“This thing’s giant,” Four Peaks Brewing manager Randy Shultz says, eying the dry tap that not too long ago — yesterday, actually — was cranking out mugs of the brewery’s popular Pumpkin Porter ale.
“People love it,” he says. “We went through 30 barrels in a week.”
Asked if Four Peaks will brew more of the amber, spicy elixir, Shultz says simply: “Oh, yeah.”
Pumpkins? On tap? It must be seasonal beer time, that quarterly blitz of limited-run brews that aficionados greet with guarded optimism. After all, that springtime Grape Pale Ale could be refreshing, balanced and delicious, or it could taste like, well, beer with grape juice.
Autumn is no different. Come fall, beer drinkers are likely to encounter flavors that can be a bit scary in excess — flavors such as nutmeg, cinnamon, pumpkin and apricot.
Properly deployed, they could taste fantastic. If not, you’re chugging potpourri.
Purely in the interest of consumer advocacy, we sampled a few of the fall seasonal beers currently on the market (check out AJ’s Fine Foods for the brews) and offer our impression here. Because fall, and fall beers, are wasting.
Abita Pecan Harvest
Appraisal: This Louisiana-brewed seasonal doesn’t smash you upside the head with pecan flavor; it’s more like a friendly pat on the back, followed by a hypnotic whiff of autumnal spiciness. In the end, Pecan Harvest scored the highest of the 12 beers, fetching praise for its balanced, malty finish and food-friendly flavor profile. Price: $1.59
Dogfish Head Punkin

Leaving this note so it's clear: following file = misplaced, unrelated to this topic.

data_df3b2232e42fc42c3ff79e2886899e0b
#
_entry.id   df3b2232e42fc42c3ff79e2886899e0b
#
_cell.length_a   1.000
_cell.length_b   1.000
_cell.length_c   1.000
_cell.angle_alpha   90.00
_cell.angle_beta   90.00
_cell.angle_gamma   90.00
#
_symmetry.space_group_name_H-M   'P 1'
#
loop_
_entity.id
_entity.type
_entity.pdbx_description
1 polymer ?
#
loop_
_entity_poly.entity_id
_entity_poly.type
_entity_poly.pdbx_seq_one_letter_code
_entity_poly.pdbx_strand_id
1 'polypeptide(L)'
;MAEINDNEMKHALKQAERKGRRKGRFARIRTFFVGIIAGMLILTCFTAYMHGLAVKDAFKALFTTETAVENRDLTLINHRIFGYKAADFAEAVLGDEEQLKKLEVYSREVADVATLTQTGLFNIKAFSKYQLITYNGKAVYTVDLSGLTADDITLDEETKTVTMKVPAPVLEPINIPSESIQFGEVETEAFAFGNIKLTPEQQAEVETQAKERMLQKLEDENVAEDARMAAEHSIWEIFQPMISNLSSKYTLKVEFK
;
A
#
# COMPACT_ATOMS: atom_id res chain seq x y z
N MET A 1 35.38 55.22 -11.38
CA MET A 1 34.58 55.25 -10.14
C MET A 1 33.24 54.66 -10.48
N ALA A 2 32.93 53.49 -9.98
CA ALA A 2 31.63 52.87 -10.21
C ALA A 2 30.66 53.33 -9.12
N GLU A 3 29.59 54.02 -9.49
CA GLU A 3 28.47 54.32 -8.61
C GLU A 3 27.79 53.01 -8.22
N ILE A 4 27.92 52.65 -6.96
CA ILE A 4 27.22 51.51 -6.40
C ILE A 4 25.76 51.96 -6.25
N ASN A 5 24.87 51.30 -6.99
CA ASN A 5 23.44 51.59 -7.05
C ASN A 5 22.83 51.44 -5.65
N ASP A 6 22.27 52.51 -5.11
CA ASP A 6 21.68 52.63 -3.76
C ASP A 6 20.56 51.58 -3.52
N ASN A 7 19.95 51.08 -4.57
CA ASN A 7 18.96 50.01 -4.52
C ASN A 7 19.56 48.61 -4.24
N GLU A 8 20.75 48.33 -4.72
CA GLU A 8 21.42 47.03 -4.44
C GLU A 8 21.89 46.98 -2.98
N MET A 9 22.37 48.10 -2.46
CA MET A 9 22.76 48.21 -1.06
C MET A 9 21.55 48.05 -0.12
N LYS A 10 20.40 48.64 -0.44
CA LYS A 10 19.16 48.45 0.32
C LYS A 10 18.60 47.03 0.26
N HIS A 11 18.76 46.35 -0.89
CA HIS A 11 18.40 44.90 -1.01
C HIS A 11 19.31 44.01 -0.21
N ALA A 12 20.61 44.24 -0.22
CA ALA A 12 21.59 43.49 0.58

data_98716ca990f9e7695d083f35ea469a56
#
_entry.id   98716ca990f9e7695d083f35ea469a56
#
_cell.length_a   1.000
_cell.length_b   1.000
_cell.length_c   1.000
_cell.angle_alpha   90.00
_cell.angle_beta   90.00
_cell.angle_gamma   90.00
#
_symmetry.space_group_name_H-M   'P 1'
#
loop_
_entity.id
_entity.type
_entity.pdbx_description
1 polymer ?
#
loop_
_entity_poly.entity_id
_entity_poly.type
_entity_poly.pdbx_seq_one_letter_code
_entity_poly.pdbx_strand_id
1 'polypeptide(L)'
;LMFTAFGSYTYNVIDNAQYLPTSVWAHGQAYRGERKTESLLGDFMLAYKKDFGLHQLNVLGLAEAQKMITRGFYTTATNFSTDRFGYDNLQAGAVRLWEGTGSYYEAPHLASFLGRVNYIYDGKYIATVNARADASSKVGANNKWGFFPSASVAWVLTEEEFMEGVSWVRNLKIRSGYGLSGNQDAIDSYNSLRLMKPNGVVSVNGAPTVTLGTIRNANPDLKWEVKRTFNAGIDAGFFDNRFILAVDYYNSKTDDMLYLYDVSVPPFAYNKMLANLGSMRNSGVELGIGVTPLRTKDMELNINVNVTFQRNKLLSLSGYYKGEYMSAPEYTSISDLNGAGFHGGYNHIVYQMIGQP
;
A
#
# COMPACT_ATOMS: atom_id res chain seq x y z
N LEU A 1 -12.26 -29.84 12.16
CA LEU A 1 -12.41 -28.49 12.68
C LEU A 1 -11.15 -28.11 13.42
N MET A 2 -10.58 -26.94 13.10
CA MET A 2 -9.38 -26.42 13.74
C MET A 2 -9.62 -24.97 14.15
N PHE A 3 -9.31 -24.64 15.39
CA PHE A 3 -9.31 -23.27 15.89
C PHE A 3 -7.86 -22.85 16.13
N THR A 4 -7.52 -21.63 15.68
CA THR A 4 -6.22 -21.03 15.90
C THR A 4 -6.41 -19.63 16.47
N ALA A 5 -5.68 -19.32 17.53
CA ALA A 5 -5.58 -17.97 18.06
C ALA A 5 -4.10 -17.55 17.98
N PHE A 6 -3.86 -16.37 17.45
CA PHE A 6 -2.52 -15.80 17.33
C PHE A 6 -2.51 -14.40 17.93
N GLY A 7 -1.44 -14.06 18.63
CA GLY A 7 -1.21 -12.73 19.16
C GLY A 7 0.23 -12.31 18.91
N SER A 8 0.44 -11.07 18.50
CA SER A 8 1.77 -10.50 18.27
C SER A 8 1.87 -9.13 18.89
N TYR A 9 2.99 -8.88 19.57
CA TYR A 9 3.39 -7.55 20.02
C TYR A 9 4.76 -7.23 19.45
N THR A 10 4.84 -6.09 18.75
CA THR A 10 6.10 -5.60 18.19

Appraisal: Divine overkill. The pumpkin adjuncts in this Delaware-brewed seasonal were no less overwhelming than in the lesser pumpkin beers we sampled, but for some reason, the nutmeg and cinnamon flavors popped a little truer in the Dogfish Head. It was delicious, but — as if confronted by a slice of supremely rich pumpkin pie — none of us could stomach the thought of drinking more than one. Price: $2.79
Lakefront Brewery Inc. Pumpkin Lager
Appraisal: From the state that mongrelized American brewing, Wisconsin, comes this predictably oafish pumpkin-flavored seasonal. Heaped with heavy spices and sweet adjuncts, it tastes more like a cider than a beer. At least the honey-colored hue is pleasant. Price: $1.79
Shipyard Brewing Co. Pumpkinhead
Appraisal: Like being smothered with car deodorizers. One panelist likened its chemical, extract-heavy flavor to flea medicine. Another noted the beer’s “confusion of principle” — shouldn’t a fall brew have a bit more color and malty muscle? Not the evening’s most popular offering, to say the least. Price: $1.59
Dogfish Head Aprihop
Appraisal: A bit of a misnomer, here. Sure, the apricot was delivered as promised, along with a seductive aroma and a fruity-but-not-too-cloying mouth, but whither the hops? If you’re going to call a beer Aprihop, you better load up on the stuff, but here it feels like an afterthought. Which is to say, we could barely taste it. Still a nice guzzle, though. Price: $2.39
Kona Brewing Co. Pipeline Porter
Appraisal: Opinion varied wildly on this coffee-flavored Hawaiian seasonal. One panelist who doesn’t like dark beers thought it tasted like “an ashtray,” but those of us who like the dark stuff relished the unabashed coffee-bean profile. One panelist snarkily called it “a great breakfast beer.” Texture-wise, it was a bit thin through the hips. Price: $1.39
Harvest Moon Pumpkin Ale
Appraisal: Hardly an Earth-shattering brew, but this pumpkin-flavored offering from the Hefeweizen-happy folks at Blue Moon Brewing Co. drew muted raves for its crisp, golden character and nicely integrated fruit flavors. The kind of seasonal beer you could happily drink to excess. Price: $1.39
Breckenridge Autumn Ale
Appraisal: Finally, a seasonal beer with some backbone! Easily the most aggressively-malted of the brews sampled, this mahogany-hued ale evoked images of crackling evening fires and bearskin make-out sessions. That the finer flavors survive the malt onslaught is impressive — like a gymnast who opts for a difficult, risky routine and nails it. Price: $1.39
Four Peaks Brewing Co.
Where: 1340 E. Eighth St., Tempe (between Rural Road and McClintock Drive, south of University Drive)
Open: 11 a.m. to 2 a.m. Monday through Saturday, 10 a.m. to 2 a.m. Sunday
Information: (480) 303-9967